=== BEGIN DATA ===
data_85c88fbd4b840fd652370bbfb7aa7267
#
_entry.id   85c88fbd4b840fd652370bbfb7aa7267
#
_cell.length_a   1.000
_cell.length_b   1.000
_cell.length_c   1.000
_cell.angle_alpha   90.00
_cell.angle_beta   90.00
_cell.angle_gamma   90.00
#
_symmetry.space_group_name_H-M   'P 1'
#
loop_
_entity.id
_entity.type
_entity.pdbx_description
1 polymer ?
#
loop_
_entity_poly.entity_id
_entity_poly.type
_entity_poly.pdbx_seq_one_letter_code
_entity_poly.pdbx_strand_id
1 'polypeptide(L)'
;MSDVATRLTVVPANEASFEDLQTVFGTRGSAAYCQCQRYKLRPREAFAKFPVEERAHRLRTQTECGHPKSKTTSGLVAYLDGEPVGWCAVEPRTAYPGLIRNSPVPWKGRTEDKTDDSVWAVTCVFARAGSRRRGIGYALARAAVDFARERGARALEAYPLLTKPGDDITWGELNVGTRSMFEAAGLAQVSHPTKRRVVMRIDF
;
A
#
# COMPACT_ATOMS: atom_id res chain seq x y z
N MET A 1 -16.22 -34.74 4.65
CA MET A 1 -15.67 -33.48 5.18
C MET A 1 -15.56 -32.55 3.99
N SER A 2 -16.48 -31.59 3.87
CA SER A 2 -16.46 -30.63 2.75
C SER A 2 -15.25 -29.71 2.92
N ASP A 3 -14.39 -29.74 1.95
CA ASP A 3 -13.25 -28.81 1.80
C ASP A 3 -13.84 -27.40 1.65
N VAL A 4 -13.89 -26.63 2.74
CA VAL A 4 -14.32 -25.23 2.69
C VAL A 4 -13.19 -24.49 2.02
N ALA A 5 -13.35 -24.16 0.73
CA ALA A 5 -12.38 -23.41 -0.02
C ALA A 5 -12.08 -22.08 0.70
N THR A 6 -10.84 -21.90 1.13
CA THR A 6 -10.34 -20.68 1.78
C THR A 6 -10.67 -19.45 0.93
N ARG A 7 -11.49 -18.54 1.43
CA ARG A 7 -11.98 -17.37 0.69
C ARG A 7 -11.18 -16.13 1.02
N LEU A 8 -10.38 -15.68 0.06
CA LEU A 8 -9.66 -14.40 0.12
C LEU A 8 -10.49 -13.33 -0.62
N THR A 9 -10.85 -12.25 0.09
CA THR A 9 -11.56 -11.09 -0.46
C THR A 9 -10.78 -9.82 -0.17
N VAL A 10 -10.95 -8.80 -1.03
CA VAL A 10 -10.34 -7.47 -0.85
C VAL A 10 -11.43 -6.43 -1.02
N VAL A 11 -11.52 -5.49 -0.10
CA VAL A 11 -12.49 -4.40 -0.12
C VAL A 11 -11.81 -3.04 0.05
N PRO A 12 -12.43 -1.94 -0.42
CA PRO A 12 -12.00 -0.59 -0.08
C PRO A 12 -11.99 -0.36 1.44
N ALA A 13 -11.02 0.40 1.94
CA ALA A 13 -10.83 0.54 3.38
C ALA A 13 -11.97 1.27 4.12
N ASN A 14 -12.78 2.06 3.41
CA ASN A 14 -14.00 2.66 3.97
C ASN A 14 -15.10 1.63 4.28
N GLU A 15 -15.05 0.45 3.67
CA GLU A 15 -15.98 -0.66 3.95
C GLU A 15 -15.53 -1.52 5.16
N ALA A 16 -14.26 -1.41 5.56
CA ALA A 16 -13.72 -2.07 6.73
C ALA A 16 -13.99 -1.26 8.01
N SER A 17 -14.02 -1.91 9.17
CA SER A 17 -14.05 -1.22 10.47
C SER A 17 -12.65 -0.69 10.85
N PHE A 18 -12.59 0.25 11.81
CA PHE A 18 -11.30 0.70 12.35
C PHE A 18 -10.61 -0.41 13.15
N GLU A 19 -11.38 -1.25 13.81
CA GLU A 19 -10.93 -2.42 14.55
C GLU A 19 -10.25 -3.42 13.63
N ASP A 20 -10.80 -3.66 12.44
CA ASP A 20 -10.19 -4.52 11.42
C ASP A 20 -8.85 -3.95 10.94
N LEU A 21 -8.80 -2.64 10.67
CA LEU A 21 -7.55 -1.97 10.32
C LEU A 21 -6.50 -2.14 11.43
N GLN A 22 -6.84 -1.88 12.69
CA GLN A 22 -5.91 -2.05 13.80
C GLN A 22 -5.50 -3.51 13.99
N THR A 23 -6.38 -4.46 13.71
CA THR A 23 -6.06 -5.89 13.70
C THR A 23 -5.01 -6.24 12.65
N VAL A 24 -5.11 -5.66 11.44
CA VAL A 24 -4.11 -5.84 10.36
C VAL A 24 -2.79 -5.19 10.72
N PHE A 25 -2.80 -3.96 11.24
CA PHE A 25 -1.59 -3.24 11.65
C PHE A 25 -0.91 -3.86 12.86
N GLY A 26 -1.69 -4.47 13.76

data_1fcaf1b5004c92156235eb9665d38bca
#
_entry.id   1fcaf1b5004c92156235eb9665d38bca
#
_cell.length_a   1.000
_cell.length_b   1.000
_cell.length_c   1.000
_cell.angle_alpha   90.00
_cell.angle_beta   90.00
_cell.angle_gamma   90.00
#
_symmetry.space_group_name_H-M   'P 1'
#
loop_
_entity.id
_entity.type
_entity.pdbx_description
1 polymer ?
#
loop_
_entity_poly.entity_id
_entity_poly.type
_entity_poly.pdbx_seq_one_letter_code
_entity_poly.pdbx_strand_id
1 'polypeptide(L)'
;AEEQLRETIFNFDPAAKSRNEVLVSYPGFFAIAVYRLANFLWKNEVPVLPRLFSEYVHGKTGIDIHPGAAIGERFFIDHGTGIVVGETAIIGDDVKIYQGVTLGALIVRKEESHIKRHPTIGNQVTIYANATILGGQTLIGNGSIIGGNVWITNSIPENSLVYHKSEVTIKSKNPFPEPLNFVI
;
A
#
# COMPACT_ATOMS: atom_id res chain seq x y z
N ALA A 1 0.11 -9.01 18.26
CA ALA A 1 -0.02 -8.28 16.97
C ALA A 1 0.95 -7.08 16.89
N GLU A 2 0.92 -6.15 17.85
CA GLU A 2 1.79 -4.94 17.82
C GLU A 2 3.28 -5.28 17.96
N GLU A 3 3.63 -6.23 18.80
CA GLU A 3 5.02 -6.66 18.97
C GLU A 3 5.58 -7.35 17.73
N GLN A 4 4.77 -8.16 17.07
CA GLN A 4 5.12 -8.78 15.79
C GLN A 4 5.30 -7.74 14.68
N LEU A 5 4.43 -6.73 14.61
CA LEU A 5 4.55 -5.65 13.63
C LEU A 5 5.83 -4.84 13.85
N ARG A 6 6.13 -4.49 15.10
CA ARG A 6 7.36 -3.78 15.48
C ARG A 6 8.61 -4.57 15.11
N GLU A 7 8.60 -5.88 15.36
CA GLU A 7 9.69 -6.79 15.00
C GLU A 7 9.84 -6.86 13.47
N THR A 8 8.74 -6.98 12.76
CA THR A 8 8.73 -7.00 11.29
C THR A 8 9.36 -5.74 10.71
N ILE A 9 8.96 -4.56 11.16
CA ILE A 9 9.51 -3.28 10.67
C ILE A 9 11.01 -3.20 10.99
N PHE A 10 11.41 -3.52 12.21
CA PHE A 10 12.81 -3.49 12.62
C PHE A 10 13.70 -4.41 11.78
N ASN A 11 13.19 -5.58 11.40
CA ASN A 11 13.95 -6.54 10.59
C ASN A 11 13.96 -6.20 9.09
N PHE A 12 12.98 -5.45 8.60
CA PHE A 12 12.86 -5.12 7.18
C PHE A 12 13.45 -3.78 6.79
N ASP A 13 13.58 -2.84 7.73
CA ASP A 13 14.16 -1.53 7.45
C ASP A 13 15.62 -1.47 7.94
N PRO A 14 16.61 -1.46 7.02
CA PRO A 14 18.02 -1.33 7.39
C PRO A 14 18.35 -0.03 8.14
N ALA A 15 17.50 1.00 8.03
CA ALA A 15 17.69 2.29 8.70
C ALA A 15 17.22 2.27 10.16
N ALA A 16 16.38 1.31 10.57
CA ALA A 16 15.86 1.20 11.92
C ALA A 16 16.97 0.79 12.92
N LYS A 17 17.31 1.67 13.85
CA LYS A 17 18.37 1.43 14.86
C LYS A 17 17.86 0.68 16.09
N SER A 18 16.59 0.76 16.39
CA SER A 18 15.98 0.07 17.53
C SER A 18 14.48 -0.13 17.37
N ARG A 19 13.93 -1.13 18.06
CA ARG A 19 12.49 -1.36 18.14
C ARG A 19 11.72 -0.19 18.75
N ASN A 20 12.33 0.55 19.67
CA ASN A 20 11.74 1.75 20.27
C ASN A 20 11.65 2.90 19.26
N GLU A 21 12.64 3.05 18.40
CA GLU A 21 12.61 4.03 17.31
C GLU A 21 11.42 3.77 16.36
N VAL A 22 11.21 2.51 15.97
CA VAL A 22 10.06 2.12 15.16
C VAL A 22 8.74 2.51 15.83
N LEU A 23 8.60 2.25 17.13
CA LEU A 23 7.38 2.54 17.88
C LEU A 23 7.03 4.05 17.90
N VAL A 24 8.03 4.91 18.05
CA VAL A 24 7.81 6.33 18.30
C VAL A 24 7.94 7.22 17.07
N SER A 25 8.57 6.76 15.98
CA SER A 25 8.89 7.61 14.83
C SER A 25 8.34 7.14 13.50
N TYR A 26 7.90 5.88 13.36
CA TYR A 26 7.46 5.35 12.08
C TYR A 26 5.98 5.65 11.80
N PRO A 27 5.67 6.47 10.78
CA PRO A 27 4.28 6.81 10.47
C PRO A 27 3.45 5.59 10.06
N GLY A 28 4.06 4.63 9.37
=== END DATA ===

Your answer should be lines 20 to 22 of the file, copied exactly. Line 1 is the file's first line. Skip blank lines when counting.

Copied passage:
loop_
_entity_poly.entity_id
_entity_poly.type